ORIGINALLY PUBLISHED ON MARCH 3, 1989
By Steve Newton
Having Bruce Allen’s office all to yourself is quite the experience. While waiting to interview Loverboy guitarist turned solo artist Paul Dean I’m momentarily left to scour the big-time rock manager’s hallowed chamber, where no doubt many a make-or-break deal has gone down.
The fruits of Allen’s labour are obvious: trophies, plaques, and gold (make that platinum) albums fill the walls, or sit propped up on the floor, waiting to be mounted. Three framed Georgia Straight covers take up one corner–two featuring Allen himself, one his boxing charge Dale Waters.
On the other side of the room dangles a body-sized punching bag, with two pairs of gloves nearby. But the most conspicuous object in sight is the huge painting that hangs behind Allen’s desk, a close-up rendering of heavyweight boxer Chuck Wepner’s sweat-soaked face–the same one that graces the cover of Dean’s new album, Hard Core. Wepner’s gleaming black eye seems to follow me everywhere–like a heavy-duty Mona Lisa–and suddenly the frivolous idea of scooting over and gleefully rearranging the items on Allen’s desk doesn’t seem so bright. Another glance at the punching bag and the thought is totally vanquished.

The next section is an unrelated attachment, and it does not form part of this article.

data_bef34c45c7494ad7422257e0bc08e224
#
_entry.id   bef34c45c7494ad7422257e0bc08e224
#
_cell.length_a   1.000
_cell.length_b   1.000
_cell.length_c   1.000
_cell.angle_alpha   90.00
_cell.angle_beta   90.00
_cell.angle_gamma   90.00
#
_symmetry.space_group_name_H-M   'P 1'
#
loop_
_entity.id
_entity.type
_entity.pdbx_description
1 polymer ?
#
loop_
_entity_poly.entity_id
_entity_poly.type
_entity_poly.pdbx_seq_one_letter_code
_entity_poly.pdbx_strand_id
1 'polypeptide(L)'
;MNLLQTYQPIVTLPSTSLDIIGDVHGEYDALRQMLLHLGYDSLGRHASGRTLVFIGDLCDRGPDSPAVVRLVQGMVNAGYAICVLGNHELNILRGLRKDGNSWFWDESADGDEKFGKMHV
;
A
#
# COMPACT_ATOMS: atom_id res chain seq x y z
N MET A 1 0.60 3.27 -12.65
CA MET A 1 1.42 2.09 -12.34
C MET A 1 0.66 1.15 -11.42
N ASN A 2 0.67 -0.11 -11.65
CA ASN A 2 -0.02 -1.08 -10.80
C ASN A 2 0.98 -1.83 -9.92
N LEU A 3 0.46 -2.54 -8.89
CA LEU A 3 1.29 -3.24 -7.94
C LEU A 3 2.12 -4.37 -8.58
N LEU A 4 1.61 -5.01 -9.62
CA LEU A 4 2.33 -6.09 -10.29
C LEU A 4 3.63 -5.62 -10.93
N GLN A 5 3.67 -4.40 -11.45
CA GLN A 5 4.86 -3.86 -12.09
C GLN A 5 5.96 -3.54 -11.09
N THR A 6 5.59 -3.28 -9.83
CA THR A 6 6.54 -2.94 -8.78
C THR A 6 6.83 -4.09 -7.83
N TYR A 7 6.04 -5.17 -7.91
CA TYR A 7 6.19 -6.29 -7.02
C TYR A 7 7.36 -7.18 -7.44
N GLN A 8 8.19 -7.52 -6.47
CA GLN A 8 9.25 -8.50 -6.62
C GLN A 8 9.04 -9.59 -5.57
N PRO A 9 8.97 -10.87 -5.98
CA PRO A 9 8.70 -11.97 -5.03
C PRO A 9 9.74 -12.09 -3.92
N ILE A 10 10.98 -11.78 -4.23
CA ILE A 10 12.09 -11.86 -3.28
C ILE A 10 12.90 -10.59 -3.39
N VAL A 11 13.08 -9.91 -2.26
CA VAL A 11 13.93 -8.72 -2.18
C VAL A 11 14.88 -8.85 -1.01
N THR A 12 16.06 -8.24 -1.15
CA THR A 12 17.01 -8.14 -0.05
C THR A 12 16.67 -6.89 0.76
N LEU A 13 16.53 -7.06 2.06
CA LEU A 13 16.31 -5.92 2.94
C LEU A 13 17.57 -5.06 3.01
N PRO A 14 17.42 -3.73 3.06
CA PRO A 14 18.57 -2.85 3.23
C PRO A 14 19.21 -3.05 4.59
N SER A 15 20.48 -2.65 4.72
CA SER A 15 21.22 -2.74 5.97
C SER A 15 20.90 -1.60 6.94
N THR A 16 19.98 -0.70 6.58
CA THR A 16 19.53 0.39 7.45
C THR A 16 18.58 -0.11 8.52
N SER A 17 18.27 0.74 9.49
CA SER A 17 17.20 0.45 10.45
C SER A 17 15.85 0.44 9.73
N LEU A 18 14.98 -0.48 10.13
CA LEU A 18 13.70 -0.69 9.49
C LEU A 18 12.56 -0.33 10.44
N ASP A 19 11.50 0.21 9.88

Soon Paul Dean enters the office, and explains that the painting of Wepner has been there for several years, but that he and Allen–while trying to come up with an image for the Hard Core cover–suddenly realized that the Terrance Fogarty artwork would be perfect. As for the actual idea of doing his own album, Dean says that that’s been in the works for ages.
“I first thought about it when Scrubbaloe Caine [his first well-known band] was breaking up, but I couldn’t get a deal together then. Plus I didn’t really have any songs–I wasn’t really writing in those days. And then when I got booted out of Streetheart I seriously considered it, but then I met Mike [Reno], and I put it on the shelf. Now’s the perfect time.”
Now Paul Dean has his own band, and a tour lined up in the States opening for Bad Company. The group includes guitarist Geraldo Dominelli, bassist Dave Watson, and Loverboy drummer Matt Frenette. As for the other Loverboys, singer Mike Reno is making his own album, keyboardist Doug Johnson is working with George Criston from Kick Axe, and bassist Scott Smith–after a brief stint as a late-night CFOX DJ–is taking some time off.
According to Dean, Loverboy has not necessarily broken up for good. “We may get back together and do another album,” explains the curly-haired rocker. “We just didn’t want to do the Rolling Stones/Who thing, where they say they’ve broken up and then come crawling back in a year saying, ‘Please, will you accept us again?’
“So it’s just on hold. We decided the writing was on the wall; that people had had enough of Loverboy for a while. So we thought we’d give ’em a break and go out and do our own thing and maybe do another Loverboy thing later. I don’t know when, but we might. It’s like what ZZ Top did–they took three years off and they came back with a great album, Deguello.”